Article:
Rookie Tales: Tristan Thompson
Tristan Thompson came into the league at a strange time for both the Cavaliers and the NBA.
Chosen with the fourth overall pick in the 2011 Draft, Thompson’s debut was put on hold by the NBA Lockout, which began eight days after he was drafted and pushed the start of the regular season to Christmas day, shortening his rookie campaign from 82 to 66 games.
The Cavaliers team that Thompson joined was coming off a terrible hangover. The squad had tied a professional sports record the previous season, dropping 26 straight games and losing 63 games overall (after winning 61 one year earlier).
Despite all the adversity, Thompson and his Draft classmate, Kyrie Irving, had successful rookie seasons. Both played in the BBVA Rising Stars Challenge at All-Star Break in Orlando and named to the All-Rookie Second Team later that spring.
He began his freshman season behind Anderson Varejao, but not long after his 21st birthday, Thompson became a fixture in the starting lineup. Thompson finished 12th in scoring among all rookies; third overall in blocks. But on the boards, he was the freshman class’s top dog. His 3.1 offensive rebounds and 6.5 total rebounds each ranked first among all qualifying rookies.
Now, at just 22 years old and already having played in his third season opener, Thompson finds himself one of the leaders of the squad. He’s a righty these days, just one of the changes the Toronto native has undergone in three eventful years in the league.
In today’s installment of Rookie Tales, the native Torontonian talks about his frehman campaign in Cleveland ...
Were you nervous before your first season opener in 2011?Tristan Thompson: Yeah, I was. But it was fun because I got to go against the Raptors, which was my hometown team. So it was fun and then once you get that first dunk or that first layup to go in, then it’s like everything else opens up. Then it becomes just time to go play.
I think the hardest basket to get is the first one of your rookie year. That first basket – it’s something, you’re kind of searching for it and it doesn’t drop. You just need a layup, you just something easy – a layup or a dunk. Just get the ball in the hole and break the ice.
In this year’s opener, you went up against your childhood idol, Kevin Garnett again. What was that like when you first arrived in the league? Did he talk trash?
Thompson: No, he didn’t say anything to me. He didn’t talk crap like how everyone says he does. Everyone says Garnett talks crap, but I never see it, so, I can’t speak about it.
But it was fun. And that’s when you know you’re really in the NBA – when you play against guys that you play in video games, you watch them on TV, you vote for them in the All-Star Game. So it’s kind of crazy that you’re on the court with them at the same time and you have to go against them.
Was there a veteran that took you under his wing when you were a rookie?
Thompson: It was Antawn Jamison. He and I had lockers beside each other in the arena and (Cleveland Clinic Courts). I really looked up to him a lot. He’s accomplished a lot in his time in the league, so I kind of gravitated to him. And he was playing ahead of me, so why not learn from the man ahead of you who’s had a successful career? Why not learn what made him so good?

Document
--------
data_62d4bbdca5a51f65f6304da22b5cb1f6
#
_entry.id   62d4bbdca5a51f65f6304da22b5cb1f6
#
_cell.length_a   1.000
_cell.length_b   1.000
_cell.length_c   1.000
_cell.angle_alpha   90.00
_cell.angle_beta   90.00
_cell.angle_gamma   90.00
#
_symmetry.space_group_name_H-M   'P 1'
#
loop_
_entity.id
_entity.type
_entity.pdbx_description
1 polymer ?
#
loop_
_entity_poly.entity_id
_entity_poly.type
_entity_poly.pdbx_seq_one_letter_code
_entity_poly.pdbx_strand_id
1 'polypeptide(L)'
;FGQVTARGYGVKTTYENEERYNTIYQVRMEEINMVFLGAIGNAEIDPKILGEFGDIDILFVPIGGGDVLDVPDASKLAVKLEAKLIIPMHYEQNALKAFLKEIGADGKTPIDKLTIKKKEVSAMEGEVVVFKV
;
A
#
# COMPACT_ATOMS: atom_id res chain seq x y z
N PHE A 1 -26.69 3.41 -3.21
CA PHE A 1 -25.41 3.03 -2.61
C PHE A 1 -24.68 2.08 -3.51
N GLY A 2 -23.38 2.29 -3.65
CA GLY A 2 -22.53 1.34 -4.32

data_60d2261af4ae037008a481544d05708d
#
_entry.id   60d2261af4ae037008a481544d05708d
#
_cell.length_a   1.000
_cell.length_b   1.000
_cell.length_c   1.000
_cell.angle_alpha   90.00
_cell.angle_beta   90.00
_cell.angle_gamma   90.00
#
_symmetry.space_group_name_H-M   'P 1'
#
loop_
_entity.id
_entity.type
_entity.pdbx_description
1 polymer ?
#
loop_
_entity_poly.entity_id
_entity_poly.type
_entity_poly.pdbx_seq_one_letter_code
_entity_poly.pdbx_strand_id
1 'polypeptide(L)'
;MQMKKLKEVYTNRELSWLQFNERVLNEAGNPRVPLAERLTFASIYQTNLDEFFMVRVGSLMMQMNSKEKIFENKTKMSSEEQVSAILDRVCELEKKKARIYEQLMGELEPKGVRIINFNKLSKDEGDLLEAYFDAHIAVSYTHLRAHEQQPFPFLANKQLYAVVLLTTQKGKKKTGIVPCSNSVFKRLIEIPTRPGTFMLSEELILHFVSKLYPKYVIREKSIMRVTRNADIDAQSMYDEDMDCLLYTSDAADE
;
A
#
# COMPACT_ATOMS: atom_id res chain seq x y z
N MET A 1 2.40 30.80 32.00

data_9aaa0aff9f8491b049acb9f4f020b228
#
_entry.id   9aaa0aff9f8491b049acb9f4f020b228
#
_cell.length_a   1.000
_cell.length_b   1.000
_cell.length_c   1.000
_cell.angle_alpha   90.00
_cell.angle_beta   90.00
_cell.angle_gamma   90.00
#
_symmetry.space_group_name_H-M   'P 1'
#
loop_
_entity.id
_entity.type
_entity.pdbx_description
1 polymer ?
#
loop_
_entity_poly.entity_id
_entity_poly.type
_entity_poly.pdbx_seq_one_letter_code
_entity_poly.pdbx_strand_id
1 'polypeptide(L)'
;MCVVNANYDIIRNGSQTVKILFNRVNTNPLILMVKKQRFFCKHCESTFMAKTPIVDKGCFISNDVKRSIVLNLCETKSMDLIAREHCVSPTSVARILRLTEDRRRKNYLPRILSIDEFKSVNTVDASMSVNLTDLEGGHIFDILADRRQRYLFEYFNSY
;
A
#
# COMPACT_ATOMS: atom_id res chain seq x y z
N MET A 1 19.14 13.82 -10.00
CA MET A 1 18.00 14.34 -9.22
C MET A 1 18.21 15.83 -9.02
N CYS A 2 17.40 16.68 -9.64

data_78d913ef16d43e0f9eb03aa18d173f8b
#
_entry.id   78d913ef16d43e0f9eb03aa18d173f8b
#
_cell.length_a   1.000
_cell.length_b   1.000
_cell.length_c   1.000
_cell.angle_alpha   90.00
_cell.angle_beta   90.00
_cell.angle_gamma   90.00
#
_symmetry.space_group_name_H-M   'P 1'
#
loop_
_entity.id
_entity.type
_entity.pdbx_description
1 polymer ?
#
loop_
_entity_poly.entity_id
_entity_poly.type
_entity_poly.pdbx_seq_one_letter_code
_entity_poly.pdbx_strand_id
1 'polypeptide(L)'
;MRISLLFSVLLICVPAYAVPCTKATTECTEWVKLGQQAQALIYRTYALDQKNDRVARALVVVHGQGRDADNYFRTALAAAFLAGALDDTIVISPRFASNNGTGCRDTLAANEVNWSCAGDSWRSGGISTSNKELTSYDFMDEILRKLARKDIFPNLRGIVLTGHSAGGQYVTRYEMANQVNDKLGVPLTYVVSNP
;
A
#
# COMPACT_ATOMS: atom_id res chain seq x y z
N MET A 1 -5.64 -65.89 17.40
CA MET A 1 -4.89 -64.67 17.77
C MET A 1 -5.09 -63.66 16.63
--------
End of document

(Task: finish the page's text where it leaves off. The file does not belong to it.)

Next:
What was the best advice that he gave you?
Thompson: Just, you know, stay consistent. In your rookie season, you’re going to have your ups and downs and you’re going to have games where you feel like, 'This is easy to me and I belong’ and you’re going to have some games where you’re like, ‘Damn, do I belong here?’ ‘Am I good enough?’ ‘Should I have stayed in school?’
So, the thing is to stay consistent and try to outwork everybody on the court. If you do that every night, good things will happen.
The Lockout kept you from working out with the team that summer and fall. What did you do before you came to Cleveland?
Thompson: During the lockout I took some classes at Texas just to kill some time while there was no basketball being played. So it was good. I worked out twice a day and then went to class. Basically, I continued my college regimen.
What rookie initiation did the veterans put you and Kyrie through back then?
Thompson: For us, it was just (picking up) the donuts.
But the thing was, with me and Kyrie – we were always doing everything right. We came on time, we worked hard every day. And we didn’t make little slip-ups or try to test the veterans in any way.
The rookies we had – Dion and Tyler – and, like, the ones we have now, they forgot donuts the other day. And once Tyler and Dion gave us expired donuts, so they pushed their luck and they learned the hard way.
Me and Kyrie came out and did what we were supposed to do. So it wasn’t as bad for us. We got the donuts and quick gas station runs here and there. The other guys get expired donuts. And that’s why Dion wound up with “popcorn car.”
After playing just 36 games in college, how physically tough was your rookie season – especially in the Lockout season with games jammed together?
Thompson: It was a little bit draining, but I’m so young and how I play, I have so much energy. So it didn’t hurt me too much.
It was exciting, I was able to go out there and play a lot of minutes because of the injuries and kind of really prove myself to the coaching staff and the organization as to who they drafted. So I played pretty well in the second half of my rookie year and just kept building on to that.
What advice do you now give to the incoming rookies?
Thompson: Like I said to A.B. (Anthony Bennett), the first basket is always the toughest. But as long as you can play hard and outwork the opponent that you’re matched up with, that’s all coach can ask for.
If you’re outworking him, it doesn’t necessarily mean you’re going to score or get the rebounds that you want, but if you just outwork the guy and drain him out, make sure he doesn’t play well, then you’ve done your job.